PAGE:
We wrote here and here about reports that Democrats will try to rush an immigration bill through the Senate without substantial debate or even, as they prefer, without giving anyone an opportunity to read the bill. The bill presumably would be based on the “Gang of 8” plan; we know that Lindsay Graham, for one, wants to speed the bill to approval rather than “leave it hanging out for two weeks to get shot up” by opponents. Or to get read by voters.
Today, Republicans on the Senate Judiciary Committee–Senators Grassley, Hatch, Sessions, Cornyn, Lee and Cruz–wrote a letter to committee chairman Pat Leahy requesting that the committee take time to deliberate any immigration bill that may be offered. They begin by noting the same news reports that we commented on a week ago, and then outline a powerful case for reasonable deliberation:
Dear Chairman Leahy:
We write regarding your statement at the March 12, 2013, Executive Business Meeting that the Committee would take up comprehensive immigration reform legislation when the Senate returns from recess in April. We presume this statement was in reference to legislation reportedly being drafted by the “gang of eight” Senators.
As you are aware, this bill potentially could be the most dramatic and consequential alteration of our immigration system in nearly 30 years, impacting nearly every aspect of our legal and economic structure, and increasing entitlement spending to historic levels. Before the Immigration Reform and Control Act was first introduced in the Senate in 1982, the Committee had 100 hours of hearings with 300 witnesses before marking up a bill. Congress continued to debate the bill for the next three years, and even then, the Judiciary Committee spent three months reviewing the bill before it was reported in August of 1985. Accordingly, we respectfully request that the public be given adequate time, consistent with past practice in handling complex comprehensive immigration legislation, to read and analyze the contents of any such bill before it is listed on the Committee’s Executive Business Meeting agenda. We further request that during this time, the Committee hold hearings on the overarching issues integral to the legislation.
The Committee has held only one hearing on comprehensive immigration reform on February 13th. While the Committee held a hearing on March 18th regarding the effect of reform on women and families, and a hearing is scheduled for March 20th on American values, we believe that hearings are necessary to examine implementation of the components essential to a workable system, especially given that 43 current members of the Senate were not here during the last debate in 2007. Some of those issues include future flow and a temporary guest worker program; border security metrics and solutions; interior enforcement, including worksite enforcement and employee verification; the impact of a large scale legalization on American workers and taxpayers; and the implementation of a biometric exit system, which the Government Accountability Office has determined to be the only method by which the government can accurately track visa overstays. Moreover, the last Department of Homeland Security Oversight hearing was in April 2012, and members are still waiting for Secretary Napolitano to provide answers to follow-up questions. Members should have the opportunity to question the Secretary on these and other important issues before being asked to cast a vote on such critical legislation.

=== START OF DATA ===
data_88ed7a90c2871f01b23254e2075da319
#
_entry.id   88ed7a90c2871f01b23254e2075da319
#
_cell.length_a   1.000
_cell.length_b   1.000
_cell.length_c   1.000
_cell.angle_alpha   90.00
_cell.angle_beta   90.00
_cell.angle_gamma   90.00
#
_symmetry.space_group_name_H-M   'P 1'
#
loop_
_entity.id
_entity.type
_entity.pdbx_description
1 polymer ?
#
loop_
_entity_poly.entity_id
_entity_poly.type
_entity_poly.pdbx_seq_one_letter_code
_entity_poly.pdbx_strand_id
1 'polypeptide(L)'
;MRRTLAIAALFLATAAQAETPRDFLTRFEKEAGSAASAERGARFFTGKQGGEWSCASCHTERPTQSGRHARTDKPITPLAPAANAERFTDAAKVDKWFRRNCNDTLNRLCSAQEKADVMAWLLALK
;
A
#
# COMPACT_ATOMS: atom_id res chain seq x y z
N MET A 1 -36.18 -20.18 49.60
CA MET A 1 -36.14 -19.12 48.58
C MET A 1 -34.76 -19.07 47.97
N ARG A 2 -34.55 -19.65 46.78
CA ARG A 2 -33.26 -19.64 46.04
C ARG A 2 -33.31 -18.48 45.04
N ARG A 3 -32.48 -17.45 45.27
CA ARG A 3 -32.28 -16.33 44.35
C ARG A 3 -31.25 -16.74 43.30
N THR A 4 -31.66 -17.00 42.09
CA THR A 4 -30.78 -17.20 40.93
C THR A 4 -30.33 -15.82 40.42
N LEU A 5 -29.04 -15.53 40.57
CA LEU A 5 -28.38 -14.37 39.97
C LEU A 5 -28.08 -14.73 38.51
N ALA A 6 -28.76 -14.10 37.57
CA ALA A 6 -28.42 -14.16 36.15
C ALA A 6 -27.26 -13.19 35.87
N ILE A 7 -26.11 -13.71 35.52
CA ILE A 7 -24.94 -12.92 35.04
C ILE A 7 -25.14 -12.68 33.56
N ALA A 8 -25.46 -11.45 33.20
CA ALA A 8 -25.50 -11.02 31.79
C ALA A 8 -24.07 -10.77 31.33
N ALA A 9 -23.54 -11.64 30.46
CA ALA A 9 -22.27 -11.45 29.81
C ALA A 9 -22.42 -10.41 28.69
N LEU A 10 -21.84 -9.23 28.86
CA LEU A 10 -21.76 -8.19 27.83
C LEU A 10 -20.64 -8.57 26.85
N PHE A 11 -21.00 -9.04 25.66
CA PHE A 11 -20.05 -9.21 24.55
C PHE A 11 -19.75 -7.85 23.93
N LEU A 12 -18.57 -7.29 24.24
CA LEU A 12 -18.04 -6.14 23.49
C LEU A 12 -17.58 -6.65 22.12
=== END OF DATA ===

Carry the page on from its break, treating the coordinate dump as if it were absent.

We believe the process we have set forth is necessary not only to ensure that members are properly educated on this complex measure, but also to ensure a fair and open process so that the American people know what is in any such bill. The last time Congress considered legislation of this magnitude that was written behind closed doors and passed with no process, it resulted in sweeping changes to our healthcare system, the negative consequences of which are only now coming to light. As you have said in the past, if we bring these important issues to the Senate floor without them having been worked through committee, it is a prescription for a real problem.
We do not make this request lightly and hope the Senators drafting such legislation will support our request. If we are serious about protecting our national interest and the best interests of American workers, we must provide all members of the Senate, and, most importantly, the public, a full and fair opportunity to become adequately informed. We believe the process we have described is in keeping with your longstanding commitments to regular order and transparency. We appreciate your consideration and look forward to working with you on this important issue.
The letter is copied to the Gang of 8.
What used to be considered a normal legislative process is completely alien to Democratic rule in Washington. Debate legislation? Forget about it. Amend proposed legislation? Not on your life. Read the bill before we vote on it? No. Allow members of the public to read the bill before we vote on it? Hell, no! If anything constrains the Democrats, it will be public outrage.